The Black Death (great band name!) killed somewhere between 50 and 100 million people in the middle of the 14th century. That was more than 10% of the world’s population back then!
Now we know the culprit, and we have his DNA. What’s the statute of limitations on prosecuting a global plague? From the NYT:
After the Black Death reached London in 1348, about 2,400 people were buried in East Smithfield, near the Tower of London, in a cemetery that had been prepared for the plague’s arrival. From the teeth of four of those victims, researchers have now reconstructed the full DNA of a microbe that within five years felled one-third to one-half of the population of Western Europe.
The bacterium that causes plague, Yersinia pestis, is still highly virulent today but has different symptoms, leading some historians to doubt that it was the agent of the Black Death.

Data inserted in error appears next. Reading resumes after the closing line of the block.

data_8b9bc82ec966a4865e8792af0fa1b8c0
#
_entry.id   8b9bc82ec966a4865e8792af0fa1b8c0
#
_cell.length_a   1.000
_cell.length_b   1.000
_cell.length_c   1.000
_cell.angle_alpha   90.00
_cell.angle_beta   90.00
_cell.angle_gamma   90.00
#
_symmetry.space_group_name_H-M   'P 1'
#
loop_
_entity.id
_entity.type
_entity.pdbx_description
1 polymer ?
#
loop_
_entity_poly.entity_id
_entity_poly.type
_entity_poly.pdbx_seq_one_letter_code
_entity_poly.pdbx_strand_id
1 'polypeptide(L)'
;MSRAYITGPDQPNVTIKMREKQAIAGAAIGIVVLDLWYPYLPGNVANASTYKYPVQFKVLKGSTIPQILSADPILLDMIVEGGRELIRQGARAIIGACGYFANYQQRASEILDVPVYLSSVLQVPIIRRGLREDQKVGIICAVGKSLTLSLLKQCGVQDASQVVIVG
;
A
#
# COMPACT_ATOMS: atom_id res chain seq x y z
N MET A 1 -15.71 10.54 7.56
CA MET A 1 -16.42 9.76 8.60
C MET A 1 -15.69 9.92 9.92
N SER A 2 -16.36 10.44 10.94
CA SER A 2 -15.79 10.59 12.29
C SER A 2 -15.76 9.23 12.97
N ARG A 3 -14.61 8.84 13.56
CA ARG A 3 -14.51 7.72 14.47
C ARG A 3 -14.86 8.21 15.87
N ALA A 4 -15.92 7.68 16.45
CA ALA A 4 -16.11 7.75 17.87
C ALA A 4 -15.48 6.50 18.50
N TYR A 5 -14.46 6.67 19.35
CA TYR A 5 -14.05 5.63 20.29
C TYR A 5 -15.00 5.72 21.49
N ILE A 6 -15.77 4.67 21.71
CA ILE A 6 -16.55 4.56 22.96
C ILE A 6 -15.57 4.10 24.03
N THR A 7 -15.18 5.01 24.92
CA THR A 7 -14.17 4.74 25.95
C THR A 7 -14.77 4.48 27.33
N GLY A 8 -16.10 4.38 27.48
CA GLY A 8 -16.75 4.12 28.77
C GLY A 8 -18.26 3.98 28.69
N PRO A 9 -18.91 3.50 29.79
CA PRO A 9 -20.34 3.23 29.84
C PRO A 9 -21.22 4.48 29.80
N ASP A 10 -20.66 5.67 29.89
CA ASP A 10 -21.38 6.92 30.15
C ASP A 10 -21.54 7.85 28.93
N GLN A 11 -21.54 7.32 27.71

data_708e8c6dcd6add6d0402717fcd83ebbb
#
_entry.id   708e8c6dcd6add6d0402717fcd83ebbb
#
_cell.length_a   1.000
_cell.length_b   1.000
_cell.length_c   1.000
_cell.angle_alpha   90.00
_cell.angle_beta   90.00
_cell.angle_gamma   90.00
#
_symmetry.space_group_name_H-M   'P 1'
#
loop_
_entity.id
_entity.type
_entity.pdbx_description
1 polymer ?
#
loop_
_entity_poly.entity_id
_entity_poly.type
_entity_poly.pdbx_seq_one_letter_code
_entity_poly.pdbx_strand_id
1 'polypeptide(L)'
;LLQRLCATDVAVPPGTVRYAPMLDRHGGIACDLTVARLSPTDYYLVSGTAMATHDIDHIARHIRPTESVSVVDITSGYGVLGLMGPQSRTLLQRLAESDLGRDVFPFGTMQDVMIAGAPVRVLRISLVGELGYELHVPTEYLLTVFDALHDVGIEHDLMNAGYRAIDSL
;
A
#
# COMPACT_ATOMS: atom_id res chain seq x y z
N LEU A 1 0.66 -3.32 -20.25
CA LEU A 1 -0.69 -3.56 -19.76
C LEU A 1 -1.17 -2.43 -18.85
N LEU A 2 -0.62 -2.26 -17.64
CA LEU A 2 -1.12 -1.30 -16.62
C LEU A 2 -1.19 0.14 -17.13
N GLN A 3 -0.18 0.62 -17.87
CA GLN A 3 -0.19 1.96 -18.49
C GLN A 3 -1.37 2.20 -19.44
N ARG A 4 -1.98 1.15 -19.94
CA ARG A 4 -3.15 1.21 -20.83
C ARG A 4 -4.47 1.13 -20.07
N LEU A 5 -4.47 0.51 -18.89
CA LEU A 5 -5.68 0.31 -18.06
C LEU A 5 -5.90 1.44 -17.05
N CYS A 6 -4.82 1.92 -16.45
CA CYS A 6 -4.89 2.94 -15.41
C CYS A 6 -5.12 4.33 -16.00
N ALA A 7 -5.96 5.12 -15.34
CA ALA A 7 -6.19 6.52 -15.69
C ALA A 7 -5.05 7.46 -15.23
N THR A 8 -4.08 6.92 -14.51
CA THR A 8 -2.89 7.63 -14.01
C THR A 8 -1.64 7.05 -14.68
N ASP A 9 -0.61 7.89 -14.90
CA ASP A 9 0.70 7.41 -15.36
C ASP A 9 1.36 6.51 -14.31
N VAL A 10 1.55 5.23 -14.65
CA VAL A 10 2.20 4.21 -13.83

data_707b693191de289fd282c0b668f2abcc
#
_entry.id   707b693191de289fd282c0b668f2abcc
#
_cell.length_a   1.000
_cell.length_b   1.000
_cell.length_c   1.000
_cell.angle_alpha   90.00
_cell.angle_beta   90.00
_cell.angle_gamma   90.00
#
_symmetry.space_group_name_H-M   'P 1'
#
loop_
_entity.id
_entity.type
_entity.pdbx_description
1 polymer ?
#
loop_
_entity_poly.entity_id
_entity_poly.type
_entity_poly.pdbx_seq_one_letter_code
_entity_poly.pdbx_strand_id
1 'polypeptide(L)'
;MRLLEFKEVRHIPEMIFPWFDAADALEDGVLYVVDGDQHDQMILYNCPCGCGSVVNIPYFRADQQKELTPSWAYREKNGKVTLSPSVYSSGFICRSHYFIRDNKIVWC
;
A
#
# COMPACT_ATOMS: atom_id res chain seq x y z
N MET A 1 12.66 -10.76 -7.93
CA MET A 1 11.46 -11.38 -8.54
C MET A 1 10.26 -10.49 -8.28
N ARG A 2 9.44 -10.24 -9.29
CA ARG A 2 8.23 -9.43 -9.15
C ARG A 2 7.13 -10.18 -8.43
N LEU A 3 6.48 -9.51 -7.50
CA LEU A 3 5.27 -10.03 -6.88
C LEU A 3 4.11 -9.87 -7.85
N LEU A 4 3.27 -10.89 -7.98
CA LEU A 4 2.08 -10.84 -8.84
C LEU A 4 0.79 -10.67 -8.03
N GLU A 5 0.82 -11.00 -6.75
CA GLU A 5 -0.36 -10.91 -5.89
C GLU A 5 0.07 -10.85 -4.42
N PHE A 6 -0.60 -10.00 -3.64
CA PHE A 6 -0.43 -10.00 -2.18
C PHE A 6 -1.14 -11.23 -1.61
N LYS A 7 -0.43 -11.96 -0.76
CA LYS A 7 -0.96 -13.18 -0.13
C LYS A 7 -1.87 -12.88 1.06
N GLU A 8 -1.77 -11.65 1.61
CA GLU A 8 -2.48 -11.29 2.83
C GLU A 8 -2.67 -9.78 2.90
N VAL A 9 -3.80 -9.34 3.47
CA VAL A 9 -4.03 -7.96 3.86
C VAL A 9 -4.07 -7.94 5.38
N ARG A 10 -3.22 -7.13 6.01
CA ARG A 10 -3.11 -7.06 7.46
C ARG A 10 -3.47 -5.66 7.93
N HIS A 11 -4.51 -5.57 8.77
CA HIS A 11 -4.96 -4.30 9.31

Those doubts were laid to rest last year by detection of the bacterium’s DNA in plague victims from mass graves across Europe. With the full genome now in hand, the researchers hope to recreate the microbe itself so as to understand what made the Black Death outbreak so deadly.
So far, the evidence points more toward the conditions of the time than to properties of the bacterium itself.
(via NYTimes.com, image via Museum of London)
Source: The New York Times